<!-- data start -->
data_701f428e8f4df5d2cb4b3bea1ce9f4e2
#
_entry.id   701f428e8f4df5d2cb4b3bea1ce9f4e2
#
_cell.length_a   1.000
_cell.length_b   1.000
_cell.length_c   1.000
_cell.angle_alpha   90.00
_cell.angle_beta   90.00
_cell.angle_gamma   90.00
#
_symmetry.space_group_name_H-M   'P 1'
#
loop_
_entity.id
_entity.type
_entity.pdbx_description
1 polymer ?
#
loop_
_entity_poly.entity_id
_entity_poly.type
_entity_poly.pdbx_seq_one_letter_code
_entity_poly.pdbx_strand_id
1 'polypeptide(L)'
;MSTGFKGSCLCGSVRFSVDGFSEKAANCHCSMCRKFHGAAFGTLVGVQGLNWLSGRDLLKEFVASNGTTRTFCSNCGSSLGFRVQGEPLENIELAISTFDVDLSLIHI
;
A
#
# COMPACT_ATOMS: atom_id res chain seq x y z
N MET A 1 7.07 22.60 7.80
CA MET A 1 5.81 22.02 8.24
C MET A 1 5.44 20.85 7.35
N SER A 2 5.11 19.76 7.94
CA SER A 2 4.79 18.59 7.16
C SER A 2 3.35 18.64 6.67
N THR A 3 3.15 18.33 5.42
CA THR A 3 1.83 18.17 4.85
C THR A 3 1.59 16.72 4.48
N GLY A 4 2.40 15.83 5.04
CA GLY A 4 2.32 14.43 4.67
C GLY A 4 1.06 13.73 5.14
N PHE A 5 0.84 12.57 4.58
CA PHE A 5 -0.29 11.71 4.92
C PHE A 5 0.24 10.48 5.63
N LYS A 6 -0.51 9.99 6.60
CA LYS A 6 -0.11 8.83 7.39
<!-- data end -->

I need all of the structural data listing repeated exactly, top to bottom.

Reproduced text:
data_701f428e8f4df5d2cb4b3bea1ce9f4e2
#
_entry.id   701f428e8f4df5d2cb4b3bea1ce9f4e2
#
_cell.length_a   1.000
_cell.length_b   1.000
_cell.length_c   1.000
_cell.angle_alpha   90.00
_cell.angle_beta   90.00
_cell.angle_gamma   90.00
#
_symmetry.space_group_name_H-M   'P 1'
#
loop_
_entity.id
_entity.type
_entity.pdbx_description
1 polymer ?
#
loop_
_entity_poly.entity_id
_entity_poly.type
_entity_poly.pdbx_seq_one_letter_code
_entity_poly.pdbx_strand_id
1 'polypeptide(L)'
;MSTGFKGSCLCGSVRFSVDGFSEKAANCHCSMCRKFHGAAFGTLVGVQGLNWLSGRDLLKEFVASNGTTRTFCSNCGSSLGFRVQGEPLENIELAISTFDVDLSLIHI
;
A
#
# COMPACT_ATOMS: atom_id res chain seq x y z
N MET A 1 7.07 22.60 7.80
CA MET A 1 5.81 22.02 8.24
C MET A 1 5.44 20.85 7.35
N SER A 2 5.11 19.76 7.94
CA SER A 2 4.79 18.59 7.16
C SER A 2 3.35 18.64 6.67
N THR A 3 3.15 18.33 5.42
CA THR A 3 1.83 18.17 4.85
C THR A 3 1.59 16.72 4.48
N GLY A 4 2.40 15.83 5.04
CA GLY A 4 2.32 14.43 4.67
C GLY A 4 1.06 13.73 5.14
N PHE A 5 0.84 12.57 4.58
CA PHE A 5 -0.29 11.71 4.92
C PHE A 5 0.24 10.48 5.63
N LYS A 6 -0.51 9.99 6.60
CA LYS A 6 -0.11 8.83 7.39